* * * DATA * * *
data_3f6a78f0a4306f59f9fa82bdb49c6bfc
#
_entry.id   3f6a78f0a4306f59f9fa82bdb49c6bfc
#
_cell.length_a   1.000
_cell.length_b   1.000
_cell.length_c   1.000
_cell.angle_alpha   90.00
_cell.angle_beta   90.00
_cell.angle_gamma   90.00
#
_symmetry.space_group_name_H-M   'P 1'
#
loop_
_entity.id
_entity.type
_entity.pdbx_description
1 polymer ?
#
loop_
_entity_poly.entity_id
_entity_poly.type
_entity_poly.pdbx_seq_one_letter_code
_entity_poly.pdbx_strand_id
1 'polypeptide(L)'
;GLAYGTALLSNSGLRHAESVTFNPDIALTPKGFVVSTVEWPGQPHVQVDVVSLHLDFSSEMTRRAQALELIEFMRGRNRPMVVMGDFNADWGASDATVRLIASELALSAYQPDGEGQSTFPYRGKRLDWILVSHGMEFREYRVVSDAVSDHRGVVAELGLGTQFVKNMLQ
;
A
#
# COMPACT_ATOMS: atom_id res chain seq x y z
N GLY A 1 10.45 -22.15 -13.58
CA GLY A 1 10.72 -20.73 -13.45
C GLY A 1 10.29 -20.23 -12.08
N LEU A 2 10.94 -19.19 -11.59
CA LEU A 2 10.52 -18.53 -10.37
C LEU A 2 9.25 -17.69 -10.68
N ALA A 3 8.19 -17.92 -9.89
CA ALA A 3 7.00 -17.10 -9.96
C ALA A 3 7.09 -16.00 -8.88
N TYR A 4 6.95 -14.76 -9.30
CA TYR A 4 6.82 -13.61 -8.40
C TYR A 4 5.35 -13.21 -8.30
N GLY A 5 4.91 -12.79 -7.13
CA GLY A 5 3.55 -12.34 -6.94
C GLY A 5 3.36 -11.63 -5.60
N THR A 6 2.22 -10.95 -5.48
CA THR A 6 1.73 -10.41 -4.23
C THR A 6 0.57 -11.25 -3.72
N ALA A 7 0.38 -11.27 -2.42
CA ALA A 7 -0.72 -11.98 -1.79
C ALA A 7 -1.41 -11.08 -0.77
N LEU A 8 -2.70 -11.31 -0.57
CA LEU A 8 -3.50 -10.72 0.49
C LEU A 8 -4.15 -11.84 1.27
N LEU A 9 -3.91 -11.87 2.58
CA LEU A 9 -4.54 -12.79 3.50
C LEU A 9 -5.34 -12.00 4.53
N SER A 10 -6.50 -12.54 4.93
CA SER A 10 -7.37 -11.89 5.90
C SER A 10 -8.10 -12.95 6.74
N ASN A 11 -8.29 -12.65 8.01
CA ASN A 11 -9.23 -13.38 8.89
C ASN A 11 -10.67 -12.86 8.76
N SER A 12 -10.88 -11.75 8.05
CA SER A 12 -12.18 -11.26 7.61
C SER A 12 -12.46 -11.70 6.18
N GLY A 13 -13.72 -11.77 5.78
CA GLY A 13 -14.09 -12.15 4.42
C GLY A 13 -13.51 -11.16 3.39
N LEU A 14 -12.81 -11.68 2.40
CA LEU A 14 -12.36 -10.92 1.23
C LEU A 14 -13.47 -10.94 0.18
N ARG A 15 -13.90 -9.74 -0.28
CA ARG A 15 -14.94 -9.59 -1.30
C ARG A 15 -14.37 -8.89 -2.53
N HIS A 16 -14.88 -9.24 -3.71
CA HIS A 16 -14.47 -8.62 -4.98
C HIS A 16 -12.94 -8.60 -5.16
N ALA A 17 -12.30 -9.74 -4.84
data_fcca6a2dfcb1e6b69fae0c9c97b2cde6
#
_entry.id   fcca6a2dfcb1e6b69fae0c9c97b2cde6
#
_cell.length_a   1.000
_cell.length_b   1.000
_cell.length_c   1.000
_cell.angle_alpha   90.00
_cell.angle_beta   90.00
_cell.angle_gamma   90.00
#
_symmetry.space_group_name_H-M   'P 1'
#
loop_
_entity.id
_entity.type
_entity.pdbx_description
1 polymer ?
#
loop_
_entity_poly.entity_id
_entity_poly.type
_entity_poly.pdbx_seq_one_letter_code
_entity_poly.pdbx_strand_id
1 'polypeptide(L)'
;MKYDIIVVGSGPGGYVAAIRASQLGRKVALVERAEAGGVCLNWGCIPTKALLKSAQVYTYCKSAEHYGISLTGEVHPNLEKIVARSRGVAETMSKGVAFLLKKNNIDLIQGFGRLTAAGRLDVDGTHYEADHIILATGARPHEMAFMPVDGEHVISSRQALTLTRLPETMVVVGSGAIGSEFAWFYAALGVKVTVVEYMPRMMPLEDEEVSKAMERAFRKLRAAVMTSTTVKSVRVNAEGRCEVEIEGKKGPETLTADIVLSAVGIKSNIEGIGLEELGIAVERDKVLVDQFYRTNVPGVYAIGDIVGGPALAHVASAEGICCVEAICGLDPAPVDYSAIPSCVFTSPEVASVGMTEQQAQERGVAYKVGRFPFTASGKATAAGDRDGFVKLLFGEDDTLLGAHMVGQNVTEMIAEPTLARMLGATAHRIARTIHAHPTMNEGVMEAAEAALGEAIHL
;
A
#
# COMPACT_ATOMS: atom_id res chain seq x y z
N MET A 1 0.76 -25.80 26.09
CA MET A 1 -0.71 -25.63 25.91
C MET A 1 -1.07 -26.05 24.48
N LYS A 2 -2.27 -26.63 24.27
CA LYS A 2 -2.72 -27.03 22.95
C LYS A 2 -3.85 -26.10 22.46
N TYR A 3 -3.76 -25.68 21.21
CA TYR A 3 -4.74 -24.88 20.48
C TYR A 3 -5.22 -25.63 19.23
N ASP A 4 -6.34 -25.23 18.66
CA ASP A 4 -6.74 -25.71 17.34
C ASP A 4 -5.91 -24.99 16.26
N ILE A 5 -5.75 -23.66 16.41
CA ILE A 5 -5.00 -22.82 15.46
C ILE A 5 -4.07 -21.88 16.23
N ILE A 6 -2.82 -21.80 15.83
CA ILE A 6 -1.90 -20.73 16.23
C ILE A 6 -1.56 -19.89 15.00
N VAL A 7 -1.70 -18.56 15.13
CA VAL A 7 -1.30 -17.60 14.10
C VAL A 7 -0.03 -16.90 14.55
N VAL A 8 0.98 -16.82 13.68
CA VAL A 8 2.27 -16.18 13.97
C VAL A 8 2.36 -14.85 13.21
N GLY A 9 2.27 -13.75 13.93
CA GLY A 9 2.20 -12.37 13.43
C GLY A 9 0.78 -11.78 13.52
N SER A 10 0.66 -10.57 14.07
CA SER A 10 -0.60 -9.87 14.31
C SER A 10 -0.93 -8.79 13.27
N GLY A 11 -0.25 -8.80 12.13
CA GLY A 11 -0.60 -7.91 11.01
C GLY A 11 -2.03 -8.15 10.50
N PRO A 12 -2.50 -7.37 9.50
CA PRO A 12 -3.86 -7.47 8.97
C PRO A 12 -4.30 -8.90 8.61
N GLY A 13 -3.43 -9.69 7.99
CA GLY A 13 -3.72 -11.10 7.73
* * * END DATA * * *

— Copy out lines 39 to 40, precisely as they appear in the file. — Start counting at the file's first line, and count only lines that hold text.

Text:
C ALA A 3 7.09 -16.00 -8.88
N TYR A 4 6.95 -14.76 -9.30